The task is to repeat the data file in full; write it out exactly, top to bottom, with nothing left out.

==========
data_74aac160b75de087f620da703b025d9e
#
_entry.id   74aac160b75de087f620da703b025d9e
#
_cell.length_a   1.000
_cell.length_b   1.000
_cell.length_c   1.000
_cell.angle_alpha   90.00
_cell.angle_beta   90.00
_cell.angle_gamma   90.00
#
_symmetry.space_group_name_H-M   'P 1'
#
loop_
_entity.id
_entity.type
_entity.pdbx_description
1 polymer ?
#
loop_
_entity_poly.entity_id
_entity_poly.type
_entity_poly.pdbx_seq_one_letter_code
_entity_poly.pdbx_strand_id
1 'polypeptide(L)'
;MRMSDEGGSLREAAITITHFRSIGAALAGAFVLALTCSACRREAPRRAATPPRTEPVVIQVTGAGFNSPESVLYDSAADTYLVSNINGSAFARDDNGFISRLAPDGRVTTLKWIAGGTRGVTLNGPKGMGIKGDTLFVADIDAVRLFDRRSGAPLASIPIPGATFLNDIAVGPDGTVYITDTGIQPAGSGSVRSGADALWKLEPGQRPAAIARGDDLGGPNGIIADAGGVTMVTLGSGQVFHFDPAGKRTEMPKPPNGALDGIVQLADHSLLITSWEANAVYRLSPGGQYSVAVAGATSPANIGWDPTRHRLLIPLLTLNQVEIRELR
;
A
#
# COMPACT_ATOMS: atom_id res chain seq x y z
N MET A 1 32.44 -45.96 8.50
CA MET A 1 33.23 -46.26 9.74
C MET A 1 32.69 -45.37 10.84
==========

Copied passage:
data_74aac160b75de087f620da703b025d9e
#
_entry.id   74aac160b75de087f620da703b025d9e
#
_cell.length_a   1.000
_cell.length_b   1.000
_cell.length_c   1.000
_cell.angle_alpha   90.00
_cell.angle_beta   90.00
_cell.angle_gamma   90.00
#
_symmetry.space_group_name_H-M   'P 1'
#
loop_
_entity.id
_entity.type
_entity.pdbx_description
1 polymer ?
#
loop_
_entity_poly.entity_id
_entity_poly.type
_entity_poly.pdbx_seq_one_letter_code
_entity_poly.pdbx_strand_id
1 'polypeptide(L)'
;MRMSDEGGSLREAAITITHFRSIGAALAGAFVLALTCSACRREAPRRAATPPRTEPVVIQVTGAGFNSPESVLYDSAADTYLVSNINGSAFARDDNGFISRLAPDGRVTTLKWIAGGTRGVTLNGPKGMGIKGDTLFVADIDAVRLFDRRSGAPLASIPIPGATFLNDIAVGPDGTVYITDTGIQPAGSGSVRSGADALWKLEPGQRPAAIARGDDLGGPNGIIADAGGVTMVTLGSGQVFHFDPAGKRTEMPKPPNGALDGIVQLADHSLLITSWEANAVYRLSPGGQYSVAVAGATSPANIGWDPTRHRLLIPLLTLNQVEIRELR
;
A
#
# COMPACT_ATOMS: atom_id res chain seq x y z
N MET A 1 32.44 -45.96 8.50
CA MET A 1 33.23 -46.26 9.74
C MET A 1 32.69 -45.37 10.84